World Coin Auction Highlights by Jeremy Bostwick – Senior Numismatist & Cataloger, Stack’s Bowers ……
The rise in power and prestige of the Habsburg dynasty in Austria during the 14th and 15th centuries created the possibility for more advantageous marriages and, as a result, political alliances.
The first from the family to become Holy Roman Emperor, Maximilian I secured a pivotal marriage with Mary “the Rich”, her father being the duke of Burgundy, Charles “the Bold”. This Burgundian realm—mostly corresponding to modern-day Belgium and northeastern France—was a territory primed for dispute between France and the Holy Roman Empire. Upon the rather early death of Charles, his lands mostly passed to daughter Mary, adding another important fiefdom into the growing portfolio of the Habsburgs.
Accordingly, the son of Maximilian and Mary—Philip “the Handsome”—was in line to amass not only the holdings of his father but also those to the west from his mother.
Yet another important marriage, this time for Philip, seemingly assured even greater power, as he was betrothed to Joanna of Castile—the daughter of the famous Ferdinand (of Aragon) and Isabella (of Castile). This union was sadly quite brief, as Philip died just 10 years into the marriage, reportedly of typhoid fever in Burgos. Joanna, deeply distraught, would spend the remainder of her life relatively incapacitated due to the grief of losing her husband. The union did, however, produce numerous issues (two boys and four girls), with all of them surviving to fulfill regal roles in Europe.
Undoubtedly, the most well known of these royal offspring was Charles, the elder of the two males, and second born overall.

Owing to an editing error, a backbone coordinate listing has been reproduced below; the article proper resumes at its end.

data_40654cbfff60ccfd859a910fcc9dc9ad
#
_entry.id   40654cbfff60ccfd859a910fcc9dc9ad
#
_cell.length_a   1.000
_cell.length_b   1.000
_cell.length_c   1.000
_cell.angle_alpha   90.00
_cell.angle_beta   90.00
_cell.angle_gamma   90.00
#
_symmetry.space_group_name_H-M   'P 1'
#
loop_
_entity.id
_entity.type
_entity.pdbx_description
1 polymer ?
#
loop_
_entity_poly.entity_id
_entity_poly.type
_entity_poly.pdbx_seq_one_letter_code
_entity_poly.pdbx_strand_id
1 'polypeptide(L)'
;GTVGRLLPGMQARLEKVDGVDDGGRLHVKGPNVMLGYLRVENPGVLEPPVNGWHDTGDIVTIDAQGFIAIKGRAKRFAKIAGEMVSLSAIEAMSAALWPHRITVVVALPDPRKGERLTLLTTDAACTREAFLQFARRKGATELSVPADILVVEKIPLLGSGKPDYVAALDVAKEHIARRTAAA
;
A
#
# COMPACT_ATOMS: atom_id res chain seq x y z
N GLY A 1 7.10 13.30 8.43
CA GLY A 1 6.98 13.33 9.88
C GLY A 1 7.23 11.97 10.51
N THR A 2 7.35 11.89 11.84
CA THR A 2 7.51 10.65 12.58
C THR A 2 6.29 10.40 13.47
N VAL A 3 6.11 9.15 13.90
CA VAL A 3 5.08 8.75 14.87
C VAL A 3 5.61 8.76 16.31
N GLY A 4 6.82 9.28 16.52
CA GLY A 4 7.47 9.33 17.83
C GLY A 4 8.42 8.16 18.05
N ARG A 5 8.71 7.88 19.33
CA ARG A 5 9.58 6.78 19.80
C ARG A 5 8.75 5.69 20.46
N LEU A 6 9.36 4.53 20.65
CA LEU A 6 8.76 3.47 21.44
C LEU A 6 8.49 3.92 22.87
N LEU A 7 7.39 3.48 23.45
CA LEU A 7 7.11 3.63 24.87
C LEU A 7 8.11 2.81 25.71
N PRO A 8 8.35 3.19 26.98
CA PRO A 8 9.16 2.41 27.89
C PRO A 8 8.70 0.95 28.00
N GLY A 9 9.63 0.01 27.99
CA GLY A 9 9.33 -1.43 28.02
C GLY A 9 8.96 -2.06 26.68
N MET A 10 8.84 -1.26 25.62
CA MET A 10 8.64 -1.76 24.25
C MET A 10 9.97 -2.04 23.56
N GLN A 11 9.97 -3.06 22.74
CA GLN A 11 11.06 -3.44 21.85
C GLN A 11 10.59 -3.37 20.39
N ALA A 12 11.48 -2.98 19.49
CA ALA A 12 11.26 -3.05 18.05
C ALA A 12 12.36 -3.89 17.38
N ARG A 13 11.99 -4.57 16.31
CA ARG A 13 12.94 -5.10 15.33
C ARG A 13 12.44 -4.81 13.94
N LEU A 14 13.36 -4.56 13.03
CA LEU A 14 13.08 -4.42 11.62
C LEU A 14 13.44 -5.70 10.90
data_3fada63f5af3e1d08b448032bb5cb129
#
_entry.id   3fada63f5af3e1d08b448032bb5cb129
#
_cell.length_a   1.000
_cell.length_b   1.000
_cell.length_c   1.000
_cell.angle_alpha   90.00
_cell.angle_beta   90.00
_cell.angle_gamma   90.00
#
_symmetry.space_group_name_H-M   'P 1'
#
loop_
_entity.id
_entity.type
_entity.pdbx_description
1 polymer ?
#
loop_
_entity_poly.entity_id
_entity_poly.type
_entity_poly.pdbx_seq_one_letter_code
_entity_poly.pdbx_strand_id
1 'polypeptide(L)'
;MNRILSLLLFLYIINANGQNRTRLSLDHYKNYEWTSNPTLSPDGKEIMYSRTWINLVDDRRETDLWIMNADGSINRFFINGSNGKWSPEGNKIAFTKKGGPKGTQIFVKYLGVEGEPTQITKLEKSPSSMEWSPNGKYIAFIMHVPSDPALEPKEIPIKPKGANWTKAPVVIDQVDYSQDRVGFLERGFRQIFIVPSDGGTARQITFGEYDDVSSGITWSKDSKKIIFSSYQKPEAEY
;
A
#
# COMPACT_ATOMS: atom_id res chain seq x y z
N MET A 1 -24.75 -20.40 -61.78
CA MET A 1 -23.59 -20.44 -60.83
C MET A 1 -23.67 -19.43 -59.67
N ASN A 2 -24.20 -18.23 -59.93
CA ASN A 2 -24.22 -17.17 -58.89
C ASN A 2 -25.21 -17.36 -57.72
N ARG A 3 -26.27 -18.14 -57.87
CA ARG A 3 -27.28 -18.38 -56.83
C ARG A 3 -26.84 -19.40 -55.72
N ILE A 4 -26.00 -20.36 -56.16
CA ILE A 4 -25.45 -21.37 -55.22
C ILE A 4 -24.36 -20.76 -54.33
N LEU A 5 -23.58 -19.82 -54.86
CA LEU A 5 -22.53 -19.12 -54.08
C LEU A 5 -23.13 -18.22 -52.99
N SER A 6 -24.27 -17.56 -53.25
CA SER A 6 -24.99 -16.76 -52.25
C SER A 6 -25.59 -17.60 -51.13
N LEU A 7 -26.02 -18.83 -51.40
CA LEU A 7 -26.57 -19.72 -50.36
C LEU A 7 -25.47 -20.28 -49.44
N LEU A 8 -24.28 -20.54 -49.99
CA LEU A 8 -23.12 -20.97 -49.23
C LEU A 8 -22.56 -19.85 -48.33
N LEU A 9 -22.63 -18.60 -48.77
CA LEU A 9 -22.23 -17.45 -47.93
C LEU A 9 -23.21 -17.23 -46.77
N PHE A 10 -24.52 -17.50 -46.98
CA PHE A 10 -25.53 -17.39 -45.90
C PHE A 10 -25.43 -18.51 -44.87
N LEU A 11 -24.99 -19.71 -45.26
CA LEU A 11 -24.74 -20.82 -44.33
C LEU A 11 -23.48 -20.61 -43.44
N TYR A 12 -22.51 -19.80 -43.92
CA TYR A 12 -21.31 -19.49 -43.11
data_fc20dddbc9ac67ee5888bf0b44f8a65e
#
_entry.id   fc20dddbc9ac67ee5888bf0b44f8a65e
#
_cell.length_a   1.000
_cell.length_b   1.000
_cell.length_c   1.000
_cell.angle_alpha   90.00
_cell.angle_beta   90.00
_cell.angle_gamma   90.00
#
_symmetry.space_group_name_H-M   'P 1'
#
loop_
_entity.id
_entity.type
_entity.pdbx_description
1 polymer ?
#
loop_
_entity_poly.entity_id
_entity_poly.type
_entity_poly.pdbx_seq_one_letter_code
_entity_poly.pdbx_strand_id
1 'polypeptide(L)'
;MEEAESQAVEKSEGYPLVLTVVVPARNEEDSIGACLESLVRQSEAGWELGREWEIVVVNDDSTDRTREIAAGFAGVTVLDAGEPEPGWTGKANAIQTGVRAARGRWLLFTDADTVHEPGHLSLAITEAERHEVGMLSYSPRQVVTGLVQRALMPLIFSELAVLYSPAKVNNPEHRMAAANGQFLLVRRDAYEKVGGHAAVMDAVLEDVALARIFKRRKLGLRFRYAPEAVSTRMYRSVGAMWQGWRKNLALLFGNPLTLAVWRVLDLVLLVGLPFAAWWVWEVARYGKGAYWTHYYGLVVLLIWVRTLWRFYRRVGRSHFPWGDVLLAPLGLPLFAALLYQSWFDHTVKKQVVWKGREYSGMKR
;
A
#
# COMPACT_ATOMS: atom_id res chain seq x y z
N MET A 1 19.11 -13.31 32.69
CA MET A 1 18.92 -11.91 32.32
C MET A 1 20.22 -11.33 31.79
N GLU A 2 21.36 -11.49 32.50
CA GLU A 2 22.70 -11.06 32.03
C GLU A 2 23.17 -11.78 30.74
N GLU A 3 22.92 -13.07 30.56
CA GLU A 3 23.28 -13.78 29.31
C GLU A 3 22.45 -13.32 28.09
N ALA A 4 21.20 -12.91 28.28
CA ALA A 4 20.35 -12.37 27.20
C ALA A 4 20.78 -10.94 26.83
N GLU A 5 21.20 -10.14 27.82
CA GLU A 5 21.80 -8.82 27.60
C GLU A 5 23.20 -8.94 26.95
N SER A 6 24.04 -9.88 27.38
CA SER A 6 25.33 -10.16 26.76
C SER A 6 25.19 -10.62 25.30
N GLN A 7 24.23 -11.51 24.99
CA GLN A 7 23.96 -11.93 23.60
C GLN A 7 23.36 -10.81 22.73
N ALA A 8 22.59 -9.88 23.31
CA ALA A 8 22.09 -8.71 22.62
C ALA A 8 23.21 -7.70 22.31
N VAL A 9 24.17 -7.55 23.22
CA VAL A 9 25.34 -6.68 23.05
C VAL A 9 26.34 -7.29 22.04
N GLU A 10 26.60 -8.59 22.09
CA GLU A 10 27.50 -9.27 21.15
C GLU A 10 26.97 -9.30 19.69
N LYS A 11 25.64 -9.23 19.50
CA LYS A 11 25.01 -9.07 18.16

On account of male primogeniture and Philip’s untimely death, Charles inherited his father’s titles in the lowlands at the age of just 6. Ten years later, Ferdinand of Aragon, his maternal grandfather, died just shy of his 64th birthday. With both of her parents now deceased, Joanna held the two Spanish kingdoms jointly, unifying the realms for the first time in what would henceforth be known simply as the Kingdom of Spain.
Her mental state, however, effectively prevented her from ruling in this position, with Charles serving as her co-ruler, styled as Charles I–Carlos within the Spanish-speaking realms.
Three years later, Charles’s paternal grandfather, Holy Roman Emperor Maximilian, passed away not long before his 60th birthday. As Charles was the next direct male heir, he was accordingly elected to be his grandfather’s successor, now adding this most important crown jewel to his list of regal titles as Charles V—Karl within the German-speaking realms. During the remainder of his reign, Charles would oversee the general prosperity of his vast empire, defending it against both Protestantism and the Ottoman Empire, and continuing Spain’s exploits in the New World.
Around the time of his mother’s death in 1555, declining health would cause Charles to begin relinquishing his titles, some to his younger brother Ferdinand, others to Philip, his only son to survive adulthood. Just a few years after his mother’s death, Charles too would pass away at the relatively young age of 58.
Given Charles’s vast dominions, his countenance graces numerous world coins throughout a good portion of the first half of the 16th century. In the Stack’s Bowers Galleries August auction, a particularly appealing and historically important issue will be offered in lot 21581 – a gold Double Principats with the portrait of a young Charles facing that of his mother Joanna. Emphasizing their titles as the counts of Barcelona, this exceptionally rare example is quite likely the finest known as an NGC EF-45 and is the plate coin in Calicó’s study. This delightful specimen highlights the royal lineage of Charles, seemingly at the nexus of European powers in the late 15th to early 16th centuries.
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We are always seeking Ancient, U.S. and world coins, medals, and paper money for our future sales, and are currently accepting submissions for our next CCO (Collectors Choice Online) auction, the consignment deadline of which is September 8. Following that, our next larger format auction will be our official auction of the 2021 N.Y.I.N.C. in January. If you would like to learn more about consigning, whether a singular item or an entire collection, please contact one of our consignment directors today and we will assist you in achieving the best possible return on your material.